Honestly I wanted to be a little more “wowed” by his game film, but that doesn’t mean he’s not going to be an effective NFL player. Rhodes’ game reminds me of Jasper Brinkley, though he’s smaller and a little less explosive than the Giants LB. He should be able to contribute right away as a 2-down ILB and special teams gonzo. Definitely draftable but not before the 6th round.

Draft projection: 6th-7th round

Josh Woodrum, QB, Liberty--One of the stars of the NFLPA Collegiate Bowl, the 6’3”, 225-pound Roanoke native does a lot of things the NFL asks of a quarterback quite well. He has the arm strength to fit the ball into tight windows, and his ball placement and timing to hit receivers on short and intermediate routes is impressive. Woodrum has a strong command of his offense. He hasn’t been asked to attack down the field much or work to manipulate the defense; the Flames offense wanted him to make the quick presnap read and get the ball to the playmaker as expeditiously as possible. That’s good, because the biggest complaint I have on Woodrum’s game is that he lets the pass rush get to him more than it should, both physically and mentally. There is a lot to work with in Woodrum, but he’ll need a patient and instructive QB coach to ever do more than hold a clipboard. I’d consider him in the seventh round.

Draft projection: UDFA

John Lunsford, PK, Liberty--I won’t spend much time on a kicker from the FCS level, but know this: John Lunsford has an NFL leg. He’s not going to be drafted, and his fate lies in how well he can control his intermediate-range FG accuracy. He was a subpar 8-20 from 40-49 yards, and during Shrine Game week I saw this oddity firsthand; one day he made seven of eight from beyond 50, but missed two in a row from 45. If he can solve that, his booming kickoffs and superb placement on designed short kicks will keep him employed. The NFL powers saw enough to invite him to the Combine, which portends well.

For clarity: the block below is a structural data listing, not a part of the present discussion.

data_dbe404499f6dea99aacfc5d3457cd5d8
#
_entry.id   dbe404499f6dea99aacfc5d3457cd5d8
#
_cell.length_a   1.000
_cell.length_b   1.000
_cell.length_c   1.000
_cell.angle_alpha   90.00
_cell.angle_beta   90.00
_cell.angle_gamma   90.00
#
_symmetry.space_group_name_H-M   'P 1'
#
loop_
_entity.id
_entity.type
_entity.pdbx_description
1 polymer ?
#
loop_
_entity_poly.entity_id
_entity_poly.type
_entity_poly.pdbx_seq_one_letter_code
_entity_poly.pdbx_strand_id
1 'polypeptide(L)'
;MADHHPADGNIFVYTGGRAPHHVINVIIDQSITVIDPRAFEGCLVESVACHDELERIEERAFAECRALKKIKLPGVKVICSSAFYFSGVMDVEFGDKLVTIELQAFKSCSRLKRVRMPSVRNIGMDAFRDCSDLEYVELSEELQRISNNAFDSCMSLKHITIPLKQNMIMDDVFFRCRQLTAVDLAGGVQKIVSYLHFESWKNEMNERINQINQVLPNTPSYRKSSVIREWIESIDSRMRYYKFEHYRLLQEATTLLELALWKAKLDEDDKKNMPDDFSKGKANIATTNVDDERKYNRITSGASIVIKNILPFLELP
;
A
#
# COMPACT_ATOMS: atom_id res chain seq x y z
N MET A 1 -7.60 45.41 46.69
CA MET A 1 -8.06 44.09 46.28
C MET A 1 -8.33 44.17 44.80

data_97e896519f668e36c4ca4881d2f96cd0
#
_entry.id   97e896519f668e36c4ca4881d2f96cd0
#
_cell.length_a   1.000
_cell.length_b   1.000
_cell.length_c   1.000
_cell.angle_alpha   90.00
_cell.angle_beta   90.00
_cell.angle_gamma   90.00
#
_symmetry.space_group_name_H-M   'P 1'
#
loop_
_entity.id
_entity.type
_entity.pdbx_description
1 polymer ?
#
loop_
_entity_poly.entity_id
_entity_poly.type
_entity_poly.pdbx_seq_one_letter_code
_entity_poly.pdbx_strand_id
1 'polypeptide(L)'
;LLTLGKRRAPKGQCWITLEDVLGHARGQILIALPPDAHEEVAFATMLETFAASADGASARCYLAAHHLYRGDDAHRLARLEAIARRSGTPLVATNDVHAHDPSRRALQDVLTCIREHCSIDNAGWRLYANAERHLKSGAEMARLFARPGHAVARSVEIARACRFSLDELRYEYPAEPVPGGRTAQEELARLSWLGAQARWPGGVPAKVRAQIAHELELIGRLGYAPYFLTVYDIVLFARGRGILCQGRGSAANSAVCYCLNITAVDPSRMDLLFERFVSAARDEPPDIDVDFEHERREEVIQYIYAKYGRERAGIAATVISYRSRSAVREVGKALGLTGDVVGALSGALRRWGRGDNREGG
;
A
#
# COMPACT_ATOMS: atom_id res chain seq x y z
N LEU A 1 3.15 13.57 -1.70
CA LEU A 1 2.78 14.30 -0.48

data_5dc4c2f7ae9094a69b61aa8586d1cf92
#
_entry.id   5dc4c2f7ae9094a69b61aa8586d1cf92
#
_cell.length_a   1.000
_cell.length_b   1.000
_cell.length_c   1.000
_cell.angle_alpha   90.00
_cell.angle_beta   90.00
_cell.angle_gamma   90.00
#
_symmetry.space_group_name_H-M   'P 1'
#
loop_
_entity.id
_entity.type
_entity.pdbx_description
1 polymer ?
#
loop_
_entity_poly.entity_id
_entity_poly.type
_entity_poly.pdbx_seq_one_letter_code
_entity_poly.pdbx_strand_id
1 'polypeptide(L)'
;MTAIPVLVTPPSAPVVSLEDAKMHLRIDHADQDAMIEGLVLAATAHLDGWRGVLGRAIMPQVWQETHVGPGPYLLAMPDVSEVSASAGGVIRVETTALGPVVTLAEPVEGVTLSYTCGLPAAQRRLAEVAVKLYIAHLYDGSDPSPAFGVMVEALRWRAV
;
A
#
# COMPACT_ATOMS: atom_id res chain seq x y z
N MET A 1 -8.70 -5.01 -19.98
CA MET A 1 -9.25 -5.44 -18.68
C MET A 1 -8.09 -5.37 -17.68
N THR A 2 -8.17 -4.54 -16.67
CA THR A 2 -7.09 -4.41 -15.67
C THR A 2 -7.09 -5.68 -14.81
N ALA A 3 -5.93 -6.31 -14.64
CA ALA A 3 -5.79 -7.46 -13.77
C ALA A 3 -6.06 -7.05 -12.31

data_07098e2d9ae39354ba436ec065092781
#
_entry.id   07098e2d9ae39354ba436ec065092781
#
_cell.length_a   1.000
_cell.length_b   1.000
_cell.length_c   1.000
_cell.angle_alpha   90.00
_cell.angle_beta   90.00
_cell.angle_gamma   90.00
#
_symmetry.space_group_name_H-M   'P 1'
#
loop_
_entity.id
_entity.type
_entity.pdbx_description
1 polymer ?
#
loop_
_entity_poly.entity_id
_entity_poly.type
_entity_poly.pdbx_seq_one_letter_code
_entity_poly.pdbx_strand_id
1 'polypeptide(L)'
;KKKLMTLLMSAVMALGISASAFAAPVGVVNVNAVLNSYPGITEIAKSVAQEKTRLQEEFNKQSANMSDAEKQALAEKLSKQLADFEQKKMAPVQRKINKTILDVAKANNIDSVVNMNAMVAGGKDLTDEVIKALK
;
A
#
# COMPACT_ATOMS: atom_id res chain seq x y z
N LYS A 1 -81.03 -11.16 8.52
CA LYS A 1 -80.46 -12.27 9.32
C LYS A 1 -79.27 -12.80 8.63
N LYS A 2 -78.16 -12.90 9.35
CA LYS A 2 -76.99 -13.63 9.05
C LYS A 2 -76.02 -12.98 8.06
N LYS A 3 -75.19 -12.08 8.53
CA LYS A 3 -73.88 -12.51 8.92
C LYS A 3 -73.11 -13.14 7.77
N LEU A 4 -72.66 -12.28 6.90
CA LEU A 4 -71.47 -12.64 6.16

Draft projection: UDFA

Nick Richter, OT, Richmond--A four-year starter (he got a medical redshirt in 2013), he’s got legit NFL size at 6’5” and 305 pounds. He’s got pedigree, as his dad Jim played in the NFL for over a decade as a center and is in the College Football Hall of Fame. There are several times in my limited viewings (I saw just two full games and half of the Virginia game) where I watch Richter and think he can play in the NFL. He has a powerful punch, good balance and a quick recovery step to the outside if he initially loses the corner. Then there are times where I see him rise straight up and play too tall. He likes to push the defender away and then reengage, like a goat pushing with the head and then doing it again. This works as a tool but shouldn’t be relied upon so heavily, as NFL defenders are going to be a lot stronger and/or quicker than the likes of Illinois State and James Madison.

His ability to create movement in the run game and torque his shoulders without losing balance tells me his NFL shot is at right tackle. I think Richter has the makings of a quality third tackle or sixth lineman, as I do think he has the power and technique to play guard. One scout who saw him in person thinks he should transition to center. Worth developing out of the sixth round, and I’d strongly consider him in the fifth.

Draft projection: 7th round-UDFA